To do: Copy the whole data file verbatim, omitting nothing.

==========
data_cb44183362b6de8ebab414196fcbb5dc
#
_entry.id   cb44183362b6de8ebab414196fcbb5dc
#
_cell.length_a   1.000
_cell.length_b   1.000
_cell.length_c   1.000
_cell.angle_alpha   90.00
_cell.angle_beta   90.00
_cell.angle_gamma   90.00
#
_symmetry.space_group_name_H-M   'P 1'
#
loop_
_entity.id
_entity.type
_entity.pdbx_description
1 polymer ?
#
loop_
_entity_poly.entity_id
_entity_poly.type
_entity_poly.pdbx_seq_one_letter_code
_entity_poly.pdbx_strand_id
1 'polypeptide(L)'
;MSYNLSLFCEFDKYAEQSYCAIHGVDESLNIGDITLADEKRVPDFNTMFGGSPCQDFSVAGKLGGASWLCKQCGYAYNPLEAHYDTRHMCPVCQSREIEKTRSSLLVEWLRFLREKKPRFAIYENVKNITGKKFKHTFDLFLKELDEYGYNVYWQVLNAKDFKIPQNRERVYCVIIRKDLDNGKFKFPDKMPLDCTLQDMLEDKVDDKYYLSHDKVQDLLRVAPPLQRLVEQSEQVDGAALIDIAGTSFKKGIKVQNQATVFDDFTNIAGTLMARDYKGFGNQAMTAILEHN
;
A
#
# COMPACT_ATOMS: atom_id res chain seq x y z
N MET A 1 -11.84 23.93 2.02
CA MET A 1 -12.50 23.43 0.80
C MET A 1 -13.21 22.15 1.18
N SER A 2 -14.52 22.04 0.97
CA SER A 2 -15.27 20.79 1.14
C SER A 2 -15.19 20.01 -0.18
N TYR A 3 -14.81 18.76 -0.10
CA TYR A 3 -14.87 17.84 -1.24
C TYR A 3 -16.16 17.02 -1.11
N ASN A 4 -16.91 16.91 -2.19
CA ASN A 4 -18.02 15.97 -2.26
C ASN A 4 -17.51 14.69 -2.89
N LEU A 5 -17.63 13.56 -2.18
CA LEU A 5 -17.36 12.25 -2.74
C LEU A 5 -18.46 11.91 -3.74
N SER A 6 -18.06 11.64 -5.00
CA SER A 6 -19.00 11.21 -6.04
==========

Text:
data_cb44183362b6de8ebab414196fcbb5dc
#
_entry.id   cb44183362b6de8ebab414196fcbb5dc
#
_cell.length_a   1.000
_cell.length_b   1.000
_cell.length_c   1.000
_cell.angle_alpha   90.00
_cell.angle_beta   90.00
_cell.angle_gamma   90.00
#
_symmetry.space_group_name_H-M   'P 1'
#
loop_
_entity.id
_entity.type
_entity.pdbx_description
1 polymer ?
#
loop_
_entity_poly.entity_id
_entity_poly.type
_entity_poly.pdbx_seq_one_letter_code
_entity_poly.pdbx_strand_id
1 'polypeptide(L)'
;MSYNLSLFCEFDKYAEQSYCAIHGVDESLNIGDITLADEKRVPDFNTMFGGSPCQDFSVAGKLGGASWLCKQCGYAYNPLEAHYDTRHMCPVCQSREIEKTRSSLLVEWLRFLREKKPRFAIYENVKNITGKKFKHTFDLFLKELDEYGYNVYWQVLNAKDFKIPQNRERVYCVIIRKDLDNGKFKFPDKMPLDCTLQDMLEDKVDDKYYLSHDKVQDLLRVAPPLQRLVEQSEQVDGAALIDIAGTSFKKGIKVQNQATVFDDFTNIAGTLMARDYKGFGNQAMTAILEHN
;
A
#
# COMPACT_ATOMS: atom_id res chain seq x y z
N MET A 1 -11.84 23.93 2.02
CA MET A 1 -12.50 23.43 0.80
C MET A 1 -13.21 22.15 1.18
N SER A 2 -14.52 22.04 0.97
CA SER A 2 -15.27 20.79 1.14
C SER A 2 -15.19 20.01 -0.18
N TYR A 3 -14.81 18.76 -0.10
CA TYR A 3 -14.87 17.84 -1.24
C TYR A 3 -16.16 17.02 -1.11
N ASN A 4 -16.91 16.91 -2.19
CA ASN A 4 -18.02 15.97 -2.26
C ASN A 4 -17.51 14.69 -2.89
N LEU A 5 -17.63 13.56 -2.18
CA LEU A 5 -17.36 12.25 -2.74
C LEU A 5 -18.46 11.91 -3.74
N SER A 6 -18.06 11.64 -5.00
CA SER A 6 -19.00 11.21 -6.04